Torrance Public School
Legal description: Lot 7, Lot 8, Lot 16, Lot 17, Plan 27
The designation applies to:
- The entire exterior of the original red-pressed brick and cast concrete school building constructed in 1910, including all original window and door openings;
- All cast concrete ornamentation and trim on the exterior of the 1910 school building, including the front columns, pilasters and their associated decorative features;
- The roof lines of the original 1910 school building including the shallow domed roof and all cast concrete ornamentation and trim associated with the roof line of the building.
The later 1959 addition on the west side of the school building, and the interior of the original 1910 school building, are not included in the designation.
The adjacent stone dwelling located on Lot 6, Plan 27 is also not covered by this designating by-law.
It is intended that any non-original features may be returned to their documented earlier designs or to their documented original form without requiring City Council permission for an alteration to the designation.
Designed by prominent local architect W. Frye Colwill, this distinctive building was constructed in 1910 as the St. James Ward School. Built in the Beaux Arts style, of pressed red brick and trimmed with ornamental cast concrete, the school features a strong frontispiece accentuated by three large pilasters topped by a classical pediment. The grand side entrances are accented by their own columns which bear lonic capitals and the whole structure is topped off by a shallow dome. At the time of its construction, the building was considered one of the finest public buildings in Guelph because of its distinctive style and street presence.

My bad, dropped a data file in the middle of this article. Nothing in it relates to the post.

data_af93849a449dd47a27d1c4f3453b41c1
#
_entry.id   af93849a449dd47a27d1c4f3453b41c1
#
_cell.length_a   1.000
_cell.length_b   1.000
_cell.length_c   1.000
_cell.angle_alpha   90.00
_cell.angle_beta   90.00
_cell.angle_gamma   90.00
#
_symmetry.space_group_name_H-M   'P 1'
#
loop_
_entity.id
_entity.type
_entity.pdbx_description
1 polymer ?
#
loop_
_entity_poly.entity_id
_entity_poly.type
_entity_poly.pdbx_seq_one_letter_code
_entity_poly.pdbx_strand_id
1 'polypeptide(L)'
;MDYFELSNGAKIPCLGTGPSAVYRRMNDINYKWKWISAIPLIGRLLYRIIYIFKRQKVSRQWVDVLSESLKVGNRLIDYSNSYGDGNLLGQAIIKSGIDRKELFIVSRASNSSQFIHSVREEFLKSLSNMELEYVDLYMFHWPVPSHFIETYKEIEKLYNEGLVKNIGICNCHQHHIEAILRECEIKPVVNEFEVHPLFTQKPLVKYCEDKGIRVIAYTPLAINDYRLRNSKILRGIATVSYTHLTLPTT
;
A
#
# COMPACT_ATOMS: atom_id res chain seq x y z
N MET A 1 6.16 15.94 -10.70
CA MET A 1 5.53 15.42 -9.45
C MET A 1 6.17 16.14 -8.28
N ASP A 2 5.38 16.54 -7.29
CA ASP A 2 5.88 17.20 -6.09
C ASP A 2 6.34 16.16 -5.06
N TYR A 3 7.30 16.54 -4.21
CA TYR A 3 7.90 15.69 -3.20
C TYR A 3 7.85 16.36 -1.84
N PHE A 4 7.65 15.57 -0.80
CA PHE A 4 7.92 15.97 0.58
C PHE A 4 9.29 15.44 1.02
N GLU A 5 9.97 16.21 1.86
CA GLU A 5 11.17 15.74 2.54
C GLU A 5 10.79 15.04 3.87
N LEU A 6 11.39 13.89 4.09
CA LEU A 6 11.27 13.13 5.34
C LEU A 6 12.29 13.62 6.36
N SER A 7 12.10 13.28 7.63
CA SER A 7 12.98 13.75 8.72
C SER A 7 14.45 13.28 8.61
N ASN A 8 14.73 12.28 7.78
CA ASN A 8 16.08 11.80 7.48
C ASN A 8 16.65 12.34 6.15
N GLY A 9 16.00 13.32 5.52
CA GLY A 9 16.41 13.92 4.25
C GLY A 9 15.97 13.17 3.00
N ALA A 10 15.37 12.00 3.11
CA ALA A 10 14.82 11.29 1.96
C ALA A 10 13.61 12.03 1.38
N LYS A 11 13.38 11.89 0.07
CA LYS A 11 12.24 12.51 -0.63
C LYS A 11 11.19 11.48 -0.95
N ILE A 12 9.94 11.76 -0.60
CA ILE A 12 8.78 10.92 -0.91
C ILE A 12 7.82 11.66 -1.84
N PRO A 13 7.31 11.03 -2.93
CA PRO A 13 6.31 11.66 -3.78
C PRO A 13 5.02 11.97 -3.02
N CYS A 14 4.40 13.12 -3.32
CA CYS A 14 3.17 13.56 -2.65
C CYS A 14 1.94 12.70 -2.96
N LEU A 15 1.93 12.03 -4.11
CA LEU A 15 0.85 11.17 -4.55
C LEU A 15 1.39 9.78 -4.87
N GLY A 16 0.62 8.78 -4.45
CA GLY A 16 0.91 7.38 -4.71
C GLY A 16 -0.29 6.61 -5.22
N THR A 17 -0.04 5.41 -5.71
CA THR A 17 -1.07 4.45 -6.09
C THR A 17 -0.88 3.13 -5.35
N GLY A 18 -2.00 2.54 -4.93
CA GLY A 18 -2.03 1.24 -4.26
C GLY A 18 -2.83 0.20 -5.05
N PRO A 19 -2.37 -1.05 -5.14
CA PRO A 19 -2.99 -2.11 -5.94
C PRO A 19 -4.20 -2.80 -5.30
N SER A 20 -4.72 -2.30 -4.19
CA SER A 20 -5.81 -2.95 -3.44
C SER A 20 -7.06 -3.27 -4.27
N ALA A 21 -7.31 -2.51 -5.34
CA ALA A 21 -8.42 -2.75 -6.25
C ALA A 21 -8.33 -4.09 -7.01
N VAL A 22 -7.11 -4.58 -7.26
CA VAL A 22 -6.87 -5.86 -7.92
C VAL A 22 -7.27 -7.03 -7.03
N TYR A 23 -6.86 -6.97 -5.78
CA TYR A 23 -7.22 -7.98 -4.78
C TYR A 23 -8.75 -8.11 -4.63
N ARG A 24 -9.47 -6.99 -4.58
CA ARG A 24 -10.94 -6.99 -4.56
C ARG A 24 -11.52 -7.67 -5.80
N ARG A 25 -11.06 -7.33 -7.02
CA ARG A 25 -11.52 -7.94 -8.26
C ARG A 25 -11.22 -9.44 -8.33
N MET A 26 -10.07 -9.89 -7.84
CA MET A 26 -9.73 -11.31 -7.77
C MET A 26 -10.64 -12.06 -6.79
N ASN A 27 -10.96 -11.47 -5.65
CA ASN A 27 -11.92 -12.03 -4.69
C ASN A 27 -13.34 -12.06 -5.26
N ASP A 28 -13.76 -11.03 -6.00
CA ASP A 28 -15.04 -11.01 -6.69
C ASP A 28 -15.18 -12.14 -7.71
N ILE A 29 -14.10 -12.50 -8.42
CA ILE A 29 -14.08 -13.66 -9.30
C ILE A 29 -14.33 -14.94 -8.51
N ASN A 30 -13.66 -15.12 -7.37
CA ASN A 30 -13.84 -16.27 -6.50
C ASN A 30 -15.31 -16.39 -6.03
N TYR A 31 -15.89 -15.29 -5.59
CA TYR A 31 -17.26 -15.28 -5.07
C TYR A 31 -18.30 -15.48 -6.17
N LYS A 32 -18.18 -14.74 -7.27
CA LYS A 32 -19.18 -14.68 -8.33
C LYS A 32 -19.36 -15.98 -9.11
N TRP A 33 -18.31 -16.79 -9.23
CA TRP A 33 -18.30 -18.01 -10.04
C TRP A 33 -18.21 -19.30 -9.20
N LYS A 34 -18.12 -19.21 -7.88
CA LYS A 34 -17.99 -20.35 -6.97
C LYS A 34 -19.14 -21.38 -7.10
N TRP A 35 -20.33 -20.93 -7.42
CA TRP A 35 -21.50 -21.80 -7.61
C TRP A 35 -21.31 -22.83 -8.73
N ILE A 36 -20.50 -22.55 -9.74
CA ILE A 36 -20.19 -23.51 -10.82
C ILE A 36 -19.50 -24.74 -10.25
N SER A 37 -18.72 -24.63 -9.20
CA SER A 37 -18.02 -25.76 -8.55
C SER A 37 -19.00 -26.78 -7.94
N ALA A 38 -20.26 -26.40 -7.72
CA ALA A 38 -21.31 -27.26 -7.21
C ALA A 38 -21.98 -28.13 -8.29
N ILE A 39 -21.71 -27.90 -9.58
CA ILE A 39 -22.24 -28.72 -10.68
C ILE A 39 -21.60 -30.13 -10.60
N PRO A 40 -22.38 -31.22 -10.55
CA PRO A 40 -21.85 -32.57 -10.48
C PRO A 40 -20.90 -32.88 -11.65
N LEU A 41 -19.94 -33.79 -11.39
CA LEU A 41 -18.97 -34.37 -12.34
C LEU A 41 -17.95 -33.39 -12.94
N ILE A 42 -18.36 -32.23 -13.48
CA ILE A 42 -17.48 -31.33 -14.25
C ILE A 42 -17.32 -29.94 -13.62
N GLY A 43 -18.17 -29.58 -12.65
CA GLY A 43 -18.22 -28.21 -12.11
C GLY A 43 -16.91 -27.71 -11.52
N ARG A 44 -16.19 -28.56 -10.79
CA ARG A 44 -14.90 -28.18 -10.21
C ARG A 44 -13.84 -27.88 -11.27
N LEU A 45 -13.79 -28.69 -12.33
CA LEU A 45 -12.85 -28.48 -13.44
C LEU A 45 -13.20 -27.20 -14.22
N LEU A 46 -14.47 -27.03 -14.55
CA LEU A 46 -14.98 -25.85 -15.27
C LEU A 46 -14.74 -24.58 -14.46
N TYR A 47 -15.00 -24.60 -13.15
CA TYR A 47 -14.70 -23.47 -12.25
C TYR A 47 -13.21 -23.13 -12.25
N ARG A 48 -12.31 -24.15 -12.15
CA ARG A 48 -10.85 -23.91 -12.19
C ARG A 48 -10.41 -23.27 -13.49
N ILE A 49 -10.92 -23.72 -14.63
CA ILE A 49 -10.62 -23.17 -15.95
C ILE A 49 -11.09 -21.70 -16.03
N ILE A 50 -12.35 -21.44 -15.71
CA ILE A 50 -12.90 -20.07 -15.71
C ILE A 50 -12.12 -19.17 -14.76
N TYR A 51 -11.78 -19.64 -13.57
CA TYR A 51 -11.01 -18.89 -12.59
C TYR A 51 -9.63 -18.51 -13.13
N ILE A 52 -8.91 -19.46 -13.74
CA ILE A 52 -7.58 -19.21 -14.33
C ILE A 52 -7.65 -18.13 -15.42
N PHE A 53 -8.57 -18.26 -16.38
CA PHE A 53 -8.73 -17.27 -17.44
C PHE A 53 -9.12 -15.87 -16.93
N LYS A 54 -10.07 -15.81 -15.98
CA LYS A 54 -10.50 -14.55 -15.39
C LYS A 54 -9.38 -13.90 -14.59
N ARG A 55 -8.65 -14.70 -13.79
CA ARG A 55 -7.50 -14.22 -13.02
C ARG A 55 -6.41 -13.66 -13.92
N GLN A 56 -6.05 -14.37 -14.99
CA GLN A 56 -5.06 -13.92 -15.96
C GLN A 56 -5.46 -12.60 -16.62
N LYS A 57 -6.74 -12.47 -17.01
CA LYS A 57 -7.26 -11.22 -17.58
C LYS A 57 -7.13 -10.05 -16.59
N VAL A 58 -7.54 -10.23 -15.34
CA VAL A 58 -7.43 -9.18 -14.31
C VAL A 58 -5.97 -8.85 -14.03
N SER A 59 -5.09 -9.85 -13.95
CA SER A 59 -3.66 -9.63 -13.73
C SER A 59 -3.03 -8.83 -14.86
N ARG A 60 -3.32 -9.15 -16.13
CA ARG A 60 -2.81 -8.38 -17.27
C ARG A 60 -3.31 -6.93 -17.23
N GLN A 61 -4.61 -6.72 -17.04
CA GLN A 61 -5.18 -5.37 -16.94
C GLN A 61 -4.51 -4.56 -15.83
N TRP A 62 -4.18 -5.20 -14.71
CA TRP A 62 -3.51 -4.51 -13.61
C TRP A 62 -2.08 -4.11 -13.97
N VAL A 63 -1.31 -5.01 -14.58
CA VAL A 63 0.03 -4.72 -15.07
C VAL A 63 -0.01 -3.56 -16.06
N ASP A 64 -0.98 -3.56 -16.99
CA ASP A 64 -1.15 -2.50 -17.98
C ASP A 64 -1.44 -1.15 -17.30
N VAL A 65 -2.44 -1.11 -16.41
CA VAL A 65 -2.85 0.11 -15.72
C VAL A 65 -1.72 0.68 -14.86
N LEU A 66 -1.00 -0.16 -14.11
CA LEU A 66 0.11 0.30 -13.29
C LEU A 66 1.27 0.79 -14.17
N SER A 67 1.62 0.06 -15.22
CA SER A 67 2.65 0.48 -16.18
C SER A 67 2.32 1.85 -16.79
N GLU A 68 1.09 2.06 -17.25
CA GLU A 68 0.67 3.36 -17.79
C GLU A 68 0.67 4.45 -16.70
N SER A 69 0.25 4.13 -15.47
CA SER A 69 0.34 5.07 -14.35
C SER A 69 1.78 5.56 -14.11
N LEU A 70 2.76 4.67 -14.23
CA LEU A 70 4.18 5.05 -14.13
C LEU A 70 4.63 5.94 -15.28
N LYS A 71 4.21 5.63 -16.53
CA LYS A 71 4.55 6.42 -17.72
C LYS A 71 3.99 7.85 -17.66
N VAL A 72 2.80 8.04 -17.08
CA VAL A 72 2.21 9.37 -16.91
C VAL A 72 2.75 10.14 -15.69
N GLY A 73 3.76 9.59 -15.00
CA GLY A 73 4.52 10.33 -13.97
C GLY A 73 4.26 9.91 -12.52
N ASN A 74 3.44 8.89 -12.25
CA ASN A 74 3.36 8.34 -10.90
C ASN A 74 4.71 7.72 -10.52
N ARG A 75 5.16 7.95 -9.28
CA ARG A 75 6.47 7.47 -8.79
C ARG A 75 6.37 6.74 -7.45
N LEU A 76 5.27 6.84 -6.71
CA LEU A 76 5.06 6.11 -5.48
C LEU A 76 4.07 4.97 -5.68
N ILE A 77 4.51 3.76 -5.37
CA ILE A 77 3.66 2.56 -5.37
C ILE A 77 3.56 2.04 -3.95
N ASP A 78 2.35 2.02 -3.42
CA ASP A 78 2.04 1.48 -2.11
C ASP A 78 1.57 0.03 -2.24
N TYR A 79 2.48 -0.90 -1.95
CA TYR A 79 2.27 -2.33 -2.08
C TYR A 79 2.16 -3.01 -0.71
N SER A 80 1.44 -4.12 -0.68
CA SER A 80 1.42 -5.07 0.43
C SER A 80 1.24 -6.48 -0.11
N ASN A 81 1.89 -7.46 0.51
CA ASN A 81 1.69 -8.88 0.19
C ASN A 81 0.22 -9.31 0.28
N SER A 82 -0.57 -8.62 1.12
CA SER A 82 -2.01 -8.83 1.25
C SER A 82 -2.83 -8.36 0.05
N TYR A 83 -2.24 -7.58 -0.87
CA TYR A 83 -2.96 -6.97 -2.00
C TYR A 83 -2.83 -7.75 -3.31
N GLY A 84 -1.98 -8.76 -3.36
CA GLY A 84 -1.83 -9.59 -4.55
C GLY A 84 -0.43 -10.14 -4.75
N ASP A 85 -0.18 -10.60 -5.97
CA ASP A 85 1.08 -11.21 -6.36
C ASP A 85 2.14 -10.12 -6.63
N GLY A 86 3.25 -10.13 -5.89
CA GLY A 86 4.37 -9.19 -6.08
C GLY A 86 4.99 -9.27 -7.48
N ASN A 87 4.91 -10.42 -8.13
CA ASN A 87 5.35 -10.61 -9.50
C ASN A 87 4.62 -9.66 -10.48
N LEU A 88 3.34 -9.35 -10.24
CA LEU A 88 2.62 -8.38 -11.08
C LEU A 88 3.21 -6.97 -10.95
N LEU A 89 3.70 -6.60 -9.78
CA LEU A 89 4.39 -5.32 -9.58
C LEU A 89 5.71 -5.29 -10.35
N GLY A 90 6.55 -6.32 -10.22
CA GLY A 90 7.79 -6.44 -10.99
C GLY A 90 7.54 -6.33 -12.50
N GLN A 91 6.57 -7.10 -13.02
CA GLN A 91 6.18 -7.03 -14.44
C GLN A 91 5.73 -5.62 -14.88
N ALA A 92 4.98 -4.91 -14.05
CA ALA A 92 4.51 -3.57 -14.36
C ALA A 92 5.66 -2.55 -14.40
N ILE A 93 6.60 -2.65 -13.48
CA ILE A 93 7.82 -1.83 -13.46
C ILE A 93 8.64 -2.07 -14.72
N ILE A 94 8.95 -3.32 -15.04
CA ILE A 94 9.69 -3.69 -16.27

St. James Ward School was W. Frye Colwill’s last major commission. He was involved in the design and construction of numerous local buildings but is best known for the elegant Beaux Arts Carnegie Library which graced Nelson Crescent until its demolition in 1964. St. James Ward School and the 1905 Carnegie Library design are both excellent examples of Colwill’s aesthetically stylish and original work which distinguished him from the general trend toward restrained Edwardian Classical designs in the bulk of the early Twentieth Century buildings.
St. James Ward School was later renamed Torrance Public School to honour Rev. Dr. Robert Torrance who was Wellington County School Inspector and the Inspector of Public Schools in Guelph and served as Secretary of the Guelph Board of Education for over 30 years. Rev. Torrance was the first and only minister of the United Presbyterian Congregation in Guelph from 1846 to his retirement in 1882, after which the congregation was dissolved and its members joined other local Guelph churches.
Torrance Public School is recognized as an important landmark in the central part of the city of Guelph by virtue of its age, its distinct style, its historic associations and its contribution to the character of Waterloo Avenue. The designation pertains to the exterior of the original 1910 school only.